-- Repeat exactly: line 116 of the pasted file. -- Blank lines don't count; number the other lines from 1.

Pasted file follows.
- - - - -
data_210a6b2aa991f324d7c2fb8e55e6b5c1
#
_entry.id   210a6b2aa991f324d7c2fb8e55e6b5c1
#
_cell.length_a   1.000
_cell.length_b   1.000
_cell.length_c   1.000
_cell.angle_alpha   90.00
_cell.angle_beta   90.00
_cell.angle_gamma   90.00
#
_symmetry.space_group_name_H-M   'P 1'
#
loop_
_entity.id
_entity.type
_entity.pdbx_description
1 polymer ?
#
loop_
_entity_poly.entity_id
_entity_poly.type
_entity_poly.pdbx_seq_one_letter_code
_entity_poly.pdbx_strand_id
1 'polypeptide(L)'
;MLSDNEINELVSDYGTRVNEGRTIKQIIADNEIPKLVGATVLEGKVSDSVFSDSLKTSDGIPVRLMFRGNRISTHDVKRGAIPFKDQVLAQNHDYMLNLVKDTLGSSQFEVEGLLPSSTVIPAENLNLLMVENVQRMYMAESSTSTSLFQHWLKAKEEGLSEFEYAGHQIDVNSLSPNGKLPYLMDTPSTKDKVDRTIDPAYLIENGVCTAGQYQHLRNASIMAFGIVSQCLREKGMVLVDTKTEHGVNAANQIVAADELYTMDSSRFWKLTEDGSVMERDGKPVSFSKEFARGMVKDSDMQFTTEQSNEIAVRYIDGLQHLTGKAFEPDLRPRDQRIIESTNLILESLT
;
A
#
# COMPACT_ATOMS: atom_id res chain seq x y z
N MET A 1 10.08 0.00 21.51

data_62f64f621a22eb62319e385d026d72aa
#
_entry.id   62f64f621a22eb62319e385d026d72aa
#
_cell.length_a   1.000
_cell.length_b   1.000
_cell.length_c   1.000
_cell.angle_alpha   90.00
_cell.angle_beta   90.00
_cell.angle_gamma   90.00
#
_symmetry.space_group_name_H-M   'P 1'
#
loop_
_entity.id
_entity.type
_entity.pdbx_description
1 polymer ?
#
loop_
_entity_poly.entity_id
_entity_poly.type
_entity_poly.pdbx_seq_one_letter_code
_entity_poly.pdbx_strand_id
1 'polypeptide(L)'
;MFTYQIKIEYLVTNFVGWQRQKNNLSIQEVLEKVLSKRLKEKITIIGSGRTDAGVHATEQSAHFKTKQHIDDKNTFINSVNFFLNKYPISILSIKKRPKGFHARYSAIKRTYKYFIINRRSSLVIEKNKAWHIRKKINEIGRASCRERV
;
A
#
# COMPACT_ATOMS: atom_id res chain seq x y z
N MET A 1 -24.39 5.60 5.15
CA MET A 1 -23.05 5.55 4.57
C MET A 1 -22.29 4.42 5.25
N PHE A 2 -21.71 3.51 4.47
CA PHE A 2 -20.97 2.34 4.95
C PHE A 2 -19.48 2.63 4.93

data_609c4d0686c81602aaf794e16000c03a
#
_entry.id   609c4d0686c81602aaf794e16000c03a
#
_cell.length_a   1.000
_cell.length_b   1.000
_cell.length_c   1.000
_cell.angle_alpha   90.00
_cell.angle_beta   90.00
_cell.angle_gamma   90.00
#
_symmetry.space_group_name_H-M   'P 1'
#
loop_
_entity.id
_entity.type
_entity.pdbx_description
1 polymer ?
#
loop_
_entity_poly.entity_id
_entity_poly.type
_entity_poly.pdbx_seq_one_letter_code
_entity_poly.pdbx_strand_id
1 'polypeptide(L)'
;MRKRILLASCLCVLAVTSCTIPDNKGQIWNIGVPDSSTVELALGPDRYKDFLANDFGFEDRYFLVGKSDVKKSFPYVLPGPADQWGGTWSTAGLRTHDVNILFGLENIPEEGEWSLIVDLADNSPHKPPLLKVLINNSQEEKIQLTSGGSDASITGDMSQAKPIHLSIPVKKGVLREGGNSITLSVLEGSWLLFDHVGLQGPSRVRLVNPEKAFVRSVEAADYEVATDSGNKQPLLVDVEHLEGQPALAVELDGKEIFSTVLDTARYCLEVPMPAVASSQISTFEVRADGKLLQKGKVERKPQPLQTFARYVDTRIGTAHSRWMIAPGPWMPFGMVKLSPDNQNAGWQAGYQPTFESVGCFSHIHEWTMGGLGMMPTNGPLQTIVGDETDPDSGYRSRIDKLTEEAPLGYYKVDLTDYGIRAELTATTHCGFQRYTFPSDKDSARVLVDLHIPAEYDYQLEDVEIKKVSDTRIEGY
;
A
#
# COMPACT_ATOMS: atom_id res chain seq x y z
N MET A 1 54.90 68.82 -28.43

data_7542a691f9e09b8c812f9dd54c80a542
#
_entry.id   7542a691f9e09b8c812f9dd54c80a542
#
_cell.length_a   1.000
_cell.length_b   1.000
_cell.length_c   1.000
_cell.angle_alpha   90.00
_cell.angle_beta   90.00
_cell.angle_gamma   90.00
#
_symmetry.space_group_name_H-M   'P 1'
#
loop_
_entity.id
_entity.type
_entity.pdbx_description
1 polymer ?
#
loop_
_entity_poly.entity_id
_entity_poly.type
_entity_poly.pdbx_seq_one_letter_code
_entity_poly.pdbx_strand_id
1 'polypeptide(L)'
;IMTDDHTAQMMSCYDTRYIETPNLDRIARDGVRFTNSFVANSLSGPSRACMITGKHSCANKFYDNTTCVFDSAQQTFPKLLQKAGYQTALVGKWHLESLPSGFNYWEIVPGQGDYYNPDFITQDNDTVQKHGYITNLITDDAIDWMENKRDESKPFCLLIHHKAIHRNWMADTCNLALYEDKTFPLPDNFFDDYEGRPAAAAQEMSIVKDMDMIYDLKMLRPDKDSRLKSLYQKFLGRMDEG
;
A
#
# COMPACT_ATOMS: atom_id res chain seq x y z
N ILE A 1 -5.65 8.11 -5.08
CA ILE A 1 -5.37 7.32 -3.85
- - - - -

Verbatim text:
1 polymer ?